All things are possible, I reckon, if you work hard enough at it. He even managed to get some sympathy from the government folks! Now that is really something...
The Old Man Who Drew His Own Dollars
Though we’ve already covered Boggs and his incredibly intricate artistic interpretations of money, we also wanted to mention about Edward Mueller. Unlike Boggs, who created his money out of curiosity, Mueller created his out of necessity. We’d also make the argument that Mueller’s story is far more adorable.
Whereas this list is full of people who spent hours painstakingly recreating notes with perfect precision, Mueller’s notes were described as “laughably fake” by the Secret Service—to the point that he may as well have drawn them in crayon. Regardless, he remains the forger with the longest active career in American history, from 1938–1948. So yeah, swivel on that, everyone else on this list.
Because Mueller only copied singles, and only spent them one at a time during busy hours, tracing him proved next to impossible. Also, since his copies were drawn on regular old paper anyone could buy, tracking him down through his suppliers was also out of the question. This allowed Mueller to pass off one or two of his fake notes when times got particularly rough, without being caught.
Over the years, the 62-year-old Mueller’s notes become noticeably poorer in quality, as his equipment became damaged. Eventually, a botched attempt at repairing it resulted in notes spelling Washington as “Wahsington” (d’awww). Even more hilariously, when the government eventually bothered to track down this elusive criminal, hundreds of people coming across his notes actively chose to keep them as souvenirs, rather than handing them in. Which no doubt allowed him to keep on living his quiet, harmless life a few years longer.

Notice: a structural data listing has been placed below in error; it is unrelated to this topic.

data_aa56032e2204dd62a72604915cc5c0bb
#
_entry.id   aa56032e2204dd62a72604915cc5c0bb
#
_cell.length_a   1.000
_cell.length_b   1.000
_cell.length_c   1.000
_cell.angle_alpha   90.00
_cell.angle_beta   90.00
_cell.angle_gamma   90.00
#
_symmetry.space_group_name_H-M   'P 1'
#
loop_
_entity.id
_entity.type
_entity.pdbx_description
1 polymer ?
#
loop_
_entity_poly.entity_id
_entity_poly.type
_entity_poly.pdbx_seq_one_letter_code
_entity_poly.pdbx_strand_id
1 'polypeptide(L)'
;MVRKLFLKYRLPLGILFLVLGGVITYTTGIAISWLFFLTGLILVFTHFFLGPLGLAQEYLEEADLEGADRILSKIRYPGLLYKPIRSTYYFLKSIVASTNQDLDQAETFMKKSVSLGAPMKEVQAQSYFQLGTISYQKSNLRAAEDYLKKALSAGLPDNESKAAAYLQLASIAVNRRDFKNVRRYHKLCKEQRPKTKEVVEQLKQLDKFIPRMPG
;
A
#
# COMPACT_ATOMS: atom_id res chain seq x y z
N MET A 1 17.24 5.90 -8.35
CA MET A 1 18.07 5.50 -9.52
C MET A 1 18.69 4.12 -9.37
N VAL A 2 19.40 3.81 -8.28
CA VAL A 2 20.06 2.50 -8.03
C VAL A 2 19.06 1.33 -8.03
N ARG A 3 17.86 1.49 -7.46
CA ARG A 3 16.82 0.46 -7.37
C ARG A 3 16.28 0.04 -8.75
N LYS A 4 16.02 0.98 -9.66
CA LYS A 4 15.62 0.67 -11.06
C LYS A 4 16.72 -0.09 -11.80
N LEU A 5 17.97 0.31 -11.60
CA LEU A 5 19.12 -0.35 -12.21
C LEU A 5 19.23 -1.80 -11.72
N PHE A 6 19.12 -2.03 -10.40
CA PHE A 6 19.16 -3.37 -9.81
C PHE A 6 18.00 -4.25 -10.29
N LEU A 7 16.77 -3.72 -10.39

However, all good things must come to an end, and Mueller was eventually caught when his home burnt down and his equipment was discovered by some children. His punishment? A year and a day in jail, and amusingly considering his crime, a $1 fine. But his story doesn’t end there—after 20th Century Fox heard Mueller’s story, they immediately bought the rights to it, paying Mueller a sum large enough for him to live on for the rest of his life.
There, don’t you feel better knowing that happened?
The list referred to in this article can be seen over at Listverse, right here.
Coffee out on the patio once again. Never gets old, does it?